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7 Unpublished works by J. D. Salinger:
“Mrs. Hincher" was completed in late 1941 and sold under the name "Paula" to Stag (magazine) in 1942 but the magazine decided not to publish the dark tale, referenced by himself as his only documented attempt at the horror genre.  Salinger’s agency was contacted by editors requesting he write a novel at the time, but his time in the military did not allow for this. In one letter he refers to this story as his only "horror" story. The story is essentially a set of fragments, and is available, as are letters referencing the piece, for a fee and required registration at the Harry Ransom Center at the University of Texas, as well as archives accessible only by his literary agency.
“The Last and Best of the Peter Pans"  The story — as with many of Salinger’s unpublished works — is shrouded in mystery. A typed, 12 page manuscript is available to patrons at Princeton University’s Firestone Library. This is part of the library’s Story Magazine archives.  Although Salinger donated the manuscript (with at least three other unpublished stories and various correspondence to and from Story’s editor, Whit Burnett) to the library, access is tightly restricted. It is one of the few items in the series that is not permitted to be photocopied. Moreover, the piece became a topic amidst a biographer’s attempt to use contents of Salinger’s letters. At least one letter, available at the library, briefly mentions the piece and Salinger’s subsequent unwavering decision to withdraw the powerful story from publication and refusal to discuss the reasoning (it was accepted at Story in 1942 after being rejected by The New Yorker the same year).  Salinger’s estate as well as his literary agency, Harold Ober Associates, have stipulated the work will not be published until 2051, per his explicit wishes.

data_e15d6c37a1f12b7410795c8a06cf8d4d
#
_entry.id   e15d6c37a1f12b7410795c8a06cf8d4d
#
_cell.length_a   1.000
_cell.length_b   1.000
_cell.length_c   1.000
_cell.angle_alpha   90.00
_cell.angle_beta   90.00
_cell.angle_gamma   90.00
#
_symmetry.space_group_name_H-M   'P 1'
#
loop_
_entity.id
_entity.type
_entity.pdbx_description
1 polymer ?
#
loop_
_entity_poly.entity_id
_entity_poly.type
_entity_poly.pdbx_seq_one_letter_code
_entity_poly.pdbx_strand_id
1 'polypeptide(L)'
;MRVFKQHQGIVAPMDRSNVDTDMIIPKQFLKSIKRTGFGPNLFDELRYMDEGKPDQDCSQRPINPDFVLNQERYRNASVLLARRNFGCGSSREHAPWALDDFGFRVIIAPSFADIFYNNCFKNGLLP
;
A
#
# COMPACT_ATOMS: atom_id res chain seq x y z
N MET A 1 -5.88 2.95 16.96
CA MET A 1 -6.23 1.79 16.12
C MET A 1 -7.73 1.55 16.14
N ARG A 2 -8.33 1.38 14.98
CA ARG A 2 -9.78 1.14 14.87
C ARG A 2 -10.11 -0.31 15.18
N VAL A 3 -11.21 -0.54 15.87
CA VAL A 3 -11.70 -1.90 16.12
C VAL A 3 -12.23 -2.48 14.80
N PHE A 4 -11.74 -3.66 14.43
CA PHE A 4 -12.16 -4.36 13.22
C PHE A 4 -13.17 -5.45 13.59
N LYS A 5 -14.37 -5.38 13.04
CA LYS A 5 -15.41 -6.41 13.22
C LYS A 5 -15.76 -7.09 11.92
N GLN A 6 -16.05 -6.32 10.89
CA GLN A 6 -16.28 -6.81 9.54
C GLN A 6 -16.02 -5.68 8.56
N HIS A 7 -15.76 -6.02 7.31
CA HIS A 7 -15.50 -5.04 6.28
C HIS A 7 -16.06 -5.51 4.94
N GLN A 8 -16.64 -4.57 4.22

“The Children’s Echelon" can be located in the Firestone Library in Princeton University.  The story is in the form of eleven diary entries by Bernice Herndon with the first entry on January 12, her 18th birthday, and the last on March 25 of the same but unspecified year.  With the war escalating in the background, Bernice changes her opinion about almost everything she mentions - her friends, family, and the war.  In one entry, Bernice, like Holden Caulfield, mentions that she loved to watch children at the merry-go-round.  (Bernice recalls the time at the carousel when "one darling little boy in a navy blue suit and beanie…nearly fell off the horse once and I nearly screamed.")  In many ways, this story is a strange mix of "The Long Debut of Lois Taggett" and "Heart of a Broken Story,” with Bernice looking for her dead father through her romance with Army Private Royce Dittenhauer.  Dittenhauer himself sneaks into Bernice’s affections, replacing her attachment for a wooley pig with red rubber ears named “Fatso.”  Donald Fiene notes that this story was sold to Stag magazine in 1942, but that it is “no longer in the files.”  Fiene, however, incorrectly confuses several stories with this year.  This appears to be one of them and is certainly Salinger’s 1944 piece “Total War Diary.”  Salinger struggled with this piece, trying at first to avoid both the first person narrative and the diary format that the story eventually adopted.